The Cold War, with all of its threats and visions of mass destruction and apocalyptic scenarios appears far away these days. However, when the menace of nuclear weapons that possibly would be fired if wrong decisions were made by a few incompetent men in the military back in the 1960s, stories, novels and mostly movies were the main source of information and also advance panic.
Those works were basically either informative, came disguised as action or spy thrillers, or combined all of that together with humor, irony and absurd plots, as did Stanley Kubrick‘s Dr. Strangelove or: How I Learned to Stop Worrying and Love the Bomb from 1964.
Throughout the 1950s, many science fiction and horror movies made the American public aware of the effects of nuclear bomb tests, fallout, and consequently, mutations for man and animals alike, diseases as well as strange powers or fantastic growth. The nation knew that this sort of weapon was extremely dangerous; that was one main message. In the movies, nevertheless, man and the military were always able to handle that power and would use it wisely to fight aliens, intruders or monsters; usually, the fear of a worldwide thermonuclear war was not even mentioned.
Dr. Strangelove, on the other hand, would illustrate how easily an atomic bomb strike could become reality. While the movies of the 1950s usually would give the small (and small town) perspective on nuclear warfare, Kubrick’s film would show how things could get out of hand, and what it meant for the entire planet. His movie would thereby completely ridicule the military’s so-called “fail-safe” concept; a theory would prevent mistakes and erroneous decisions of those capable of releasing atomic missiles.
On almost 500 pages, Sean M. Maloney interprets Dr. Strangelove (as well the pictures Fail-Safe, On the Beach, By Dawn’s Early Light, and others) in terms of realism and representations of the contemporary state-of mind. In fact, movies with an emphasis on B52 bomber pilots or tales of nuclear Armageddon were so popular, that they defined their own genre, namely the Cold War nuclear crisis film. Dr. Strangelove is “the flagship” of those movies, “… many of which are employed in academic venues to depict the prime absurdity of the Cold War: nuclear deterrence and its possible failure.”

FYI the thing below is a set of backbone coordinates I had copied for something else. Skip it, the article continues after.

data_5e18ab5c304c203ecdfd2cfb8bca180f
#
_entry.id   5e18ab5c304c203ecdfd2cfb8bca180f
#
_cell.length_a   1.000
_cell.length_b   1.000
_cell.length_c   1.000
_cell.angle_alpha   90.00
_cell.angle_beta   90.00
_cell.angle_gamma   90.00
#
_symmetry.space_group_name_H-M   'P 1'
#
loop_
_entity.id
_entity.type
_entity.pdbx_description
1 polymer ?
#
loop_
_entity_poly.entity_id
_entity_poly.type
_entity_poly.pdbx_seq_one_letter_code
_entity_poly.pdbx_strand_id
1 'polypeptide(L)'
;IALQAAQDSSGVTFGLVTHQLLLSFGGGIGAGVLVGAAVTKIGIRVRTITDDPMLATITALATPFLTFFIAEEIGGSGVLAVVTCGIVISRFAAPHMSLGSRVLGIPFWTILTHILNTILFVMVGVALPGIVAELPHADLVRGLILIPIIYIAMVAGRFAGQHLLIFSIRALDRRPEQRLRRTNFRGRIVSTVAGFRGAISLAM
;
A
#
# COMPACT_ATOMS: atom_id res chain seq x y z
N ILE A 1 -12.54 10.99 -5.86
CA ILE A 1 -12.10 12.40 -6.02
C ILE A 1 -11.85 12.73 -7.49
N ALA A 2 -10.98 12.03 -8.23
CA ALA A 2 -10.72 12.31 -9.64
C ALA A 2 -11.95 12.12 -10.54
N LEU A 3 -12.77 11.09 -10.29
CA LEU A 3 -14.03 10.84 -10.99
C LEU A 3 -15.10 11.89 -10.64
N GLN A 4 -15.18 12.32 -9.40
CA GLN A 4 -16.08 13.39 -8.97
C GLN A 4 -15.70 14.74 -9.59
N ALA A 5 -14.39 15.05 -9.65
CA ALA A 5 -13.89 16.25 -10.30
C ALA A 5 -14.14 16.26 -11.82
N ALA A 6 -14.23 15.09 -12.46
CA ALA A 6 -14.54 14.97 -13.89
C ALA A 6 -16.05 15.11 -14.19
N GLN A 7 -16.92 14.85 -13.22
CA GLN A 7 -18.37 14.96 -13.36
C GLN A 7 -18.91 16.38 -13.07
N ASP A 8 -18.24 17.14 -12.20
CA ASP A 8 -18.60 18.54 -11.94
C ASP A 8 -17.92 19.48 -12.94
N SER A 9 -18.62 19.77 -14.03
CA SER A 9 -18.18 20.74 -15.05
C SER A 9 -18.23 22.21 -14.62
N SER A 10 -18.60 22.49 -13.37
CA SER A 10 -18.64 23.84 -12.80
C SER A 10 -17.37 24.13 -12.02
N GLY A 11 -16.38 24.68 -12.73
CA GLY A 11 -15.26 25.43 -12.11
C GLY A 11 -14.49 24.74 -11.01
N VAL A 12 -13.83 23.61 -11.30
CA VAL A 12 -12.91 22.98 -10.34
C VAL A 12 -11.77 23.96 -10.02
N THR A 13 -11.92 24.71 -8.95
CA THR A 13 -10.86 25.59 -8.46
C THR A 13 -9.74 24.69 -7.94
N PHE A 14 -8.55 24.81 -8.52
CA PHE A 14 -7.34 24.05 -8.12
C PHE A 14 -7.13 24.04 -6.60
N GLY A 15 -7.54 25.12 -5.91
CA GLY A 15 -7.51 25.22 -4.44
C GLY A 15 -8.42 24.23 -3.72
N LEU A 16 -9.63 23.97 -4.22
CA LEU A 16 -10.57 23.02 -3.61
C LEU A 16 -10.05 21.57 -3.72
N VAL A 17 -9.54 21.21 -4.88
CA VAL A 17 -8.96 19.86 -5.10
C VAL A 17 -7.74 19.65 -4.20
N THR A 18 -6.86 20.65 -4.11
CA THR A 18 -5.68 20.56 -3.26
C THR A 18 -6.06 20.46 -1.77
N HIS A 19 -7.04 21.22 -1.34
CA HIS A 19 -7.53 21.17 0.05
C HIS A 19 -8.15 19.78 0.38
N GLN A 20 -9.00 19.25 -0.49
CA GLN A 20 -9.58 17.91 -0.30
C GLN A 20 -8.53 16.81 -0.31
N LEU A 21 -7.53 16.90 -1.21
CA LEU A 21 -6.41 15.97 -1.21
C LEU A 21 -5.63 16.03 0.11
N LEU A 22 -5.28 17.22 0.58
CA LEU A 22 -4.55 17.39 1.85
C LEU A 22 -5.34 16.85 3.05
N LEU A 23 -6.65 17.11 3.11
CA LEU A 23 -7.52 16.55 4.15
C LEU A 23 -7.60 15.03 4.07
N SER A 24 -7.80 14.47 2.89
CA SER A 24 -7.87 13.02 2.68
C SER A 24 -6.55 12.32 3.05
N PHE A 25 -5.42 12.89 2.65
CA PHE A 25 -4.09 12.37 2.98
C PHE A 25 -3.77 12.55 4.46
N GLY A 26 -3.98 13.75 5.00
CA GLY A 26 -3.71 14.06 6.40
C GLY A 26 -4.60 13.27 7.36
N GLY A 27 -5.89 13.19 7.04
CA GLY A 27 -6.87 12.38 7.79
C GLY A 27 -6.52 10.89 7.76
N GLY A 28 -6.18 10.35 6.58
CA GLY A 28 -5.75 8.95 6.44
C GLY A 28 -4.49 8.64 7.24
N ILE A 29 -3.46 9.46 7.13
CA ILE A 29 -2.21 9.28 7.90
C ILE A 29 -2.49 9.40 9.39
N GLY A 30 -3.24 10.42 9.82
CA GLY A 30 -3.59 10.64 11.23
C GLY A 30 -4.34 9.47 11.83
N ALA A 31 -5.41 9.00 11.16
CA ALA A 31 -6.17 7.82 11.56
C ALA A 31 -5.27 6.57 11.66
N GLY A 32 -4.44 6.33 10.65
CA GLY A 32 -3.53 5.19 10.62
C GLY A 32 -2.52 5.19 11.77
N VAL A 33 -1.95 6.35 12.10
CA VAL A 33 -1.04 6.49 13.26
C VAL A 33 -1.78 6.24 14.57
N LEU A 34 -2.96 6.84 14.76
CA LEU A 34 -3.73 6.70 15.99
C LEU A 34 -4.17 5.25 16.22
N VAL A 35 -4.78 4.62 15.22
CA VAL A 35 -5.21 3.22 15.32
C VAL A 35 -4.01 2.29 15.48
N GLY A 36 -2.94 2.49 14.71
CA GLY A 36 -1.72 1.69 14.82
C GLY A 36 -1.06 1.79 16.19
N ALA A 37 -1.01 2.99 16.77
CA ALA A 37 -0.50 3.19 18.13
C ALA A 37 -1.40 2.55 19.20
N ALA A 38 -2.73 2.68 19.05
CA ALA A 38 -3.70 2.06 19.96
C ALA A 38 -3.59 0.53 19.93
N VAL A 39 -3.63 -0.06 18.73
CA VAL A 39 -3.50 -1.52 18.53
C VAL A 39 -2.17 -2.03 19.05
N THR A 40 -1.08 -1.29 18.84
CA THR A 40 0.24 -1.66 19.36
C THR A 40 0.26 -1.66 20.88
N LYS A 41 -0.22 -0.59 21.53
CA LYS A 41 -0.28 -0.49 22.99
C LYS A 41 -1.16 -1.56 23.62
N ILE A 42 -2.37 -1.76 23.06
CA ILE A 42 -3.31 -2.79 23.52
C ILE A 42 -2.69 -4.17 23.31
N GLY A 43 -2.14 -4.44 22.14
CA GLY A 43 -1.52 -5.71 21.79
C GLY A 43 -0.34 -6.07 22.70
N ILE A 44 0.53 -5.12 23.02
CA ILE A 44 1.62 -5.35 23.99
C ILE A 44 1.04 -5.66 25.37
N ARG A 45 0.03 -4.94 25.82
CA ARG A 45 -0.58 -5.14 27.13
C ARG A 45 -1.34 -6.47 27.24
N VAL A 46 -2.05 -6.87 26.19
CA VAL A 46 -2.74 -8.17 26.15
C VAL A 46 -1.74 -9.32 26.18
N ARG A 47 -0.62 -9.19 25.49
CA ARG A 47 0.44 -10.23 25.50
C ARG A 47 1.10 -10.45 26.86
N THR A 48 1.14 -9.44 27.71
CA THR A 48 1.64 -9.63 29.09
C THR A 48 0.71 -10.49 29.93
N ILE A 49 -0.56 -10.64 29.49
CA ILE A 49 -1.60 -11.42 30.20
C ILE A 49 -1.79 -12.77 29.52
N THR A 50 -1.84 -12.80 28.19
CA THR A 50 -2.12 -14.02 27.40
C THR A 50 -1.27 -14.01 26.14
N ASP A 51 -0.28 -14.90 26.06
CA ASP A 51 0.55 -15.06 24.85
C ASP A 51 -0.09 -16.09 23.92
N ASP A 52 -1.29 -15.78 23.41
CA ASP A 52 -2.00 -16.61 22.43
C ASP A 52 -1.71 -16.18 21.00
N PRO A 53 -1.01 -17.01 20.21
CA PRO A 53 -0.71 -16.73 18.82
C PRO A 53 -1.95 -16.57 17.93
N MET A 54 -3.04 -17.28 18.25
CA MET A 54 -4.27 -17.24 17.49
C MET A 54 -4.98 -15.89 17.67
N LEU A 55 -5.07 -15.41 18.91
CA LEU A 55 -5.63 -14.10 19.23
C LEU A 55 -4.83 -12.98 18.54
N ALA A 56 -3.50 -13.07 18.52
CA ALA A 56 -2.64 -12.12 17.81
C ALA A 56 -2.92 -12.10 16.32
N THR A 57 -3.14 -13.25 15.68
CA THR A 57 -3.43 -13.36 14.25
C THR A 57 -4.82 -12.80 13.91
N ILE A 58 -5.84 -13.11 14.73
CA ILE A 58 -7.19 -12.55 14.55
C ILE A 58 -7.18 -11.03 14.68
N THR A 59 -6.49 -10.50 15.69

In reality, no general hit the button and the planet was not destroyed. This is the result of a number of positive developments, some are directly related to popular culture and its products. “The nuclear war films were arguably part of why a war didn’t happen and what the results might look like. … And it is evident from newly released material that Ronald Reagan was tremendously and personally affected by the 1983 TV movie The Day After and that this influenced policy in a positive fashion.”
Maloney’s approach differs significantly from that of film historians. He is a professor of history at the Royal Military College of Canada, served as the Canadian Army’s historian for the war in Afghanistan from 2003 to 2014 and has published several books on military topics.
His mix of very detailed information on army and navy military strategies, nuclear and ballistic weapons ranges, their functions and capabilities, his knowledge about chains of command, locations of missile bases and a seemingly endless repertoire of Cold War incidents and strategic decisions make Deconstructing Dr. Strangelove extremely valuable. The Strategic Air Command bomber force and nuclear submarines that both play an important part in the movies discussed here, receive extra attention.
At times one wonders how the White House and Air Force staff would have many severe situations under control for decades, particularly if one considers the critical mental stability assigned to most of the senior military personnel in the movies. Maloney also shows that the films, even if they had a role in preventing an atomic war, often oversimplified, mislead audiences how nuclear deterrent mechanisms worked, sensationalized and basically neglected the global political situations and nations that employed atomic missiles to protect antidemocratic and occupational interests.
He meticulously displays the “very big picture,” relating various substantial incidents such as the Cuban Missile Crisis or the Kennedy assassination as well as smaller historical events such as newspaper articles, cartoons, novels and social changes in the country to the history of nuclear threats. Furthermore, the zeitgeist and other forms of popular statements on the Cold War in the media, TV, or on the radio, are added here with great skill and are presented in a straightforward manner without sounding too scholarly or informed by heavy academic film theory or sociology.
Very informative and capturing.
Review by Dr. A. Ebert © 2021
Sean M. Maloney. Deconstructing Dr. Strangelove: The Secret History of Nuclear War Films. Potomac Books (University of Nebraska Press), 2020, 498p.